In Leipzig, the orchestra will perform at the city’s Gewandhaus, a large cultural complex, on 7 March. It will perform at the Mendelssohn hall.
This will be followed by a concert at the renowned Berliner Philharmoniker (Berlin Philharmonic)’s Kammermusik hall (small hall) on 10 March.
This is not the first time for Egypt’s national orchestra to perform in Germany.
“We gave two concerts in Berlin, the last one being in 2018. However, this will be our first visit to Leipzig,” noted Ahmed El-Saedi, the Cairo Symphony Orchestra’s principal conductor and music director.
He added that the orchestra “had a tour scheduled on May 2020, but it was postponed due to the outbreak of Covid-19 pandemic.”
The programme includes El-Saedi’s composition Taquassiem for Clarinet and Strings, Nino Rota’s Concerto No. 2 for Cello and Orchestra, and Mendelssohn Bartholdy’s Symphony No. 4 in A major ‘Italian’.
“The same programme was performed at the Cairo Opera House this Saturday. We are happy to take it to Germany now," said El-Saedi.
According to the maestro, more than 40 musicians from the Cairo Symphony will embark on the tour. These include two soloists: Fabian Hügli (clarinet), who joined the orchestra two years ago as principal clarinet; and Victoria Kapralova (cello), former musician at the same orchestra.
The conductor and composer El-Saedi is among the best-known figures on Egypt’s classical music scene. His resume speaks for itself, boasting dozens of collaborations with the world-renowned orchestras, concerts in Egypt and in many international prestigious halls. El-Saedi started working with the CSO in 1991.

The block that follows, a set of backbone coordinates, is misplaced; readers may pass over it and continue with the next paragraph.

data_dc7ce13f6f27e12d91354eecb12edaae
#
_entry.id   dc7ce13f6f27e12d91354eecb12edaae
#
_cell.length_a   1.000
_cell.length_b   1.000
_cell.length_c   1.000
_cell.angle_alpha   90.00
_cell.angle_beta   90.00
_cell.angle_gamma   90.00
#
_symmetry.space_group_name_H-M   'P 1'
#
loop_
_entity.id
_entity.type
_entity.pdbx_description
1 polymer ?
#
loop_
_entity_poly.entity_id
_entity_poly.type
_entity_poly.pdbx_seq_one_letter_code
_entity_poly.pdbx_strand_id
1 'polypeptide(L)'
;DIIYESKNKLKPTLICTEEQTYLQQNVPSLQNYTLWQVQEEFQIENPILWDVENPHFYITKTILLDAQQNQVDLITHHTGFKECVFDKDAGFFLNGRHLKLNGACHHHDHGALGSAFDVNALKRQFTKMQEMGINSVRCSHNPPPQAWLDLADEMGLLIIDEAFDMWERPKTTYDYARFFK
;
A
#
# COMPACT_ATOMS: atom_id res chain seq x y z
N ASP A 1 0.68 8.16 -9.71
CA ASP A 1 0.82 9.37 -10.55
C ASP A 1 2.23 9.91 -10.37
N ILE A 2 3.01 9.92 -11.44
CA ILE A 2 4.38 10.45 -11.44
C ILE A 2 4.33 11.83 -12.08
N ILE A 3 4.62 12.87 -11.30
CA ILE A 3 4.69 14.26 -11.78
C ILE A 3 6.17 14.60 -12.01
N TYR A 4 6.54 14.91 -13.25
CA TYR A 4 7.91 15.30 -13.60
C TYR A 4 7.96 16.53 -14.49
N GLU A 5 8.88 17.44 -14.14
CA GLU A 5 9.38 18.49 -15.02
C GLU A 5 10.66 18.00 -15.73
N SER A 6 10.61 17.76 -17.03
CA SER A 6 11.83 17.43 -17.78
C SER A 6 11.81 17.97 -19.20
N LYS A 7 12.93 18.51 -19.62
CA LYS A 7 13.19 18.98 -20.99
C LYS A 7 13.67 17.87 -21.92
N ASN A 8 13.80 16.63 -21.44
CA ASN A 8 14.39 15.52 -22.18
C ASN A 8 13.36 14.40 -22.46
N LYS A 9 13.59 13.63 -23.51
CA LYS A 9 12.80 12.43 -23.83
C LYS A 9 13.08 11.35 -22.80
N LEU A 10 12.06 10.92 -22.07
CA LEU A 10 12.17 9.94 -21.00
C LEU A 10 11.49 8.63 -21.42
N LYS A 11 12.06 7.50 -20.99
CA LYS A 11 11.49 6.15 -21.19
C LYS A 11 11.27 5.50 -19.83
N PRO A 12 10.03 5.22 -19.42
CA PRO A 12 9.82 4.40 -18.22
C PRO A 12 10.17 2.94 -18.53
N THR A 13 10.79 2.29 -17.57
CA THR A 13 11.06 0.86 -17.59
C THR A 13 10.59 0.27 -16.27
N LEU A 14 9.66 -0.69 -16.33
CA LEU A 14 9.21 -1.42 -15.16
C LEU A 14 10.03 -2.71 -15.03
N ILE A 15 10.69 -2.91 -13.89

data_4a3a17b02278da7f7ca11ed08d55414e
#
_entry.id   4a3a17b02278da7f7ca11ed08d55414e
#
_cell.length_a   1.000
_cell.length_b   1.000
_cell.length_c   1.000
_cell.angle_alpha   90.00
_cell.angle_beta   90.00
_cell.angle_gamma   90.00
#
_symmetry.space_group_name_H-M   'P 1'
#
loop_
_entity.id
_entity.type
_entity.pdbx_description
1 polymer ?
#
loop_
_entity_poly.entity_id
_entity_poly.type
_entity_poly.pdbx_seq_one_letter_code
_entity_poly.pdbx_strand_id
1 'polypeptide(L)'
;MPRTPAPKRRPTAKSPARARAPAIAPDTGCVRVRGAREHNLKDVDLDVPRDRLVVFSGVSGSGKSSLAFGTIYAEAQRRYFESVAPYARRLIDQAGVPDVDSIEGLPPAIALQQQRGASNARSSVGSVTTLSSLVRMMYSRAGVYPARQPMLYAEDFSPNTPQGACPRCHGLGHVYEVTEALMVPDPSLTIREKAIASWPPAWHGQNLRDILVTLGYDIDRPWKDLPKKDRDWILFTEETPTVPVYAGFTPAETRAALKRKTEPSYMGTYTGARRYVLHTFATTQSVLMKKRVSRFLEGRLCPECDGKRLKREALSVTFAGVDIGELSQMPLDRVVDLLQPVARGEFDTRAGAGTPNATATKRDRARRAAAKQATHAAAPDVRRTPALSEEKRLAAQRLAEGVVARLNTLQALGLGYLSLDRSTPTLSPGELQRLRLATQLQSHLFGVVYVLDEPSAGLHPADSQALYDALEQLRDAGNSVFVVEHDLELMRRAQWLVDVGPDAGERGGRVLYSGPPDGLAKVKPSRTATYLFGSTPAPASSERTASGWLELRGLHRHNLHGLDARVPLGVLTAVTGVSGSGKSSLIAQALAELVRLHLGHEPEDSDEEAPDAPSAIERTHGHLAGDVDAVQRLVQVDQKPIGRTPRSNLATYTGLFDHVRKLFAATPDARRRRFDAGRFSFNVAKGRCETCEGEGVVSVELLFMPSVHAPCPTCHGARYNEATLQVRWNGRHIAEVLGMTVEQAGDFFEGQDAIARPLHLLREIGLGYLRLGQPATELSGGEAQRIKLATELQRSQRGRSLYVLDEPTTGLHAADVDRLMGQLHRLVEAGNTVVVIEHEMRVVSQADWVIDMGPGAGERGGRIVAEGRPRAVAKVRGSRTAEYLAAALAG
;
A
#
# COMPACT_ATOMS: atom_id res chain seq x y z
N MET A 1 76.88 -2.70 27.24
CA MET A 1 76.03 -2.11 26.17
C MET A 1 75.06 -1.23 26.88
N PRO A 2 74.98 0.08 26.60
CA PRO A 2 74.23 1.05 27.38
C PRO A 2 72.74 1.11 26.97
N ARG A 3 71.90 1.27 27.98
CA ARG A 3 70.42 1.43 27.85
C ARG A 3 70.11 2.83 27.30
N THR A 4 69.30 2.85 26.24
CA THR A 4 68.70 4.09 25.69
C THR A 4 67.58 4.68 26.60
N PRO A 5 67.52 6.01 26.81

In 1993, he was appointed principal conductor and music director for the first time, a position he held until 2003. Many feel these were the best years in the orchestra’s recent history.
Under El-Saedi’s baton, the CSO reached an international artistic standard. Its performances in Egypt were topped with critically acclaimed international tours. In 2003, following El-Saedi’s divorce from the CSO, the maestro continued this journey by founding first the Egyptian Philharmonic Society and then its offspring, the Egyptian Sinfonietta.
Meanwhile, El-Saedi occasionally conducted the CSO, yet had no executive power over the ensemble. He returned to the Cairo Symphony Orchestra as its principal conductor and music director in 2014, a post that he holds to date.
The Cairo Symphony Orchestra, founded in 1959 (the same year the Cairo Conservatory was founded), was one of the first serious musical projects initiated by the Egyptian state.
The orchestra had the old opera house, Khedivial Royal Opera House built in 1869, as its first home. Franz Litschauer from Austria was the orchestra’s first conductor (1959-1960), and later on two Egyptian conductors, Ahmed Ebeid and Youssef El-Sisi replaced him.
For most of the orchestra’s history, its musicians were mostly foreigners, with Egyptians representing, depending on the season, 30-40 percent of the orchestra. It was in the 2000s that the number of Egyptian musicians increased, reaching 80 percent.
The orchestra has faced many challenges. Following the tragic burning of the old opera house in 1971, concerts were moved to Al-Gomhoria Theatre. It was not until 1988 that the orchestra found a new home at the new Cairo Opera House, situated in Zamalek.
Several principal conductors have led the orchestra, but Ahmed El-Saedi is its longest serving principal conductor.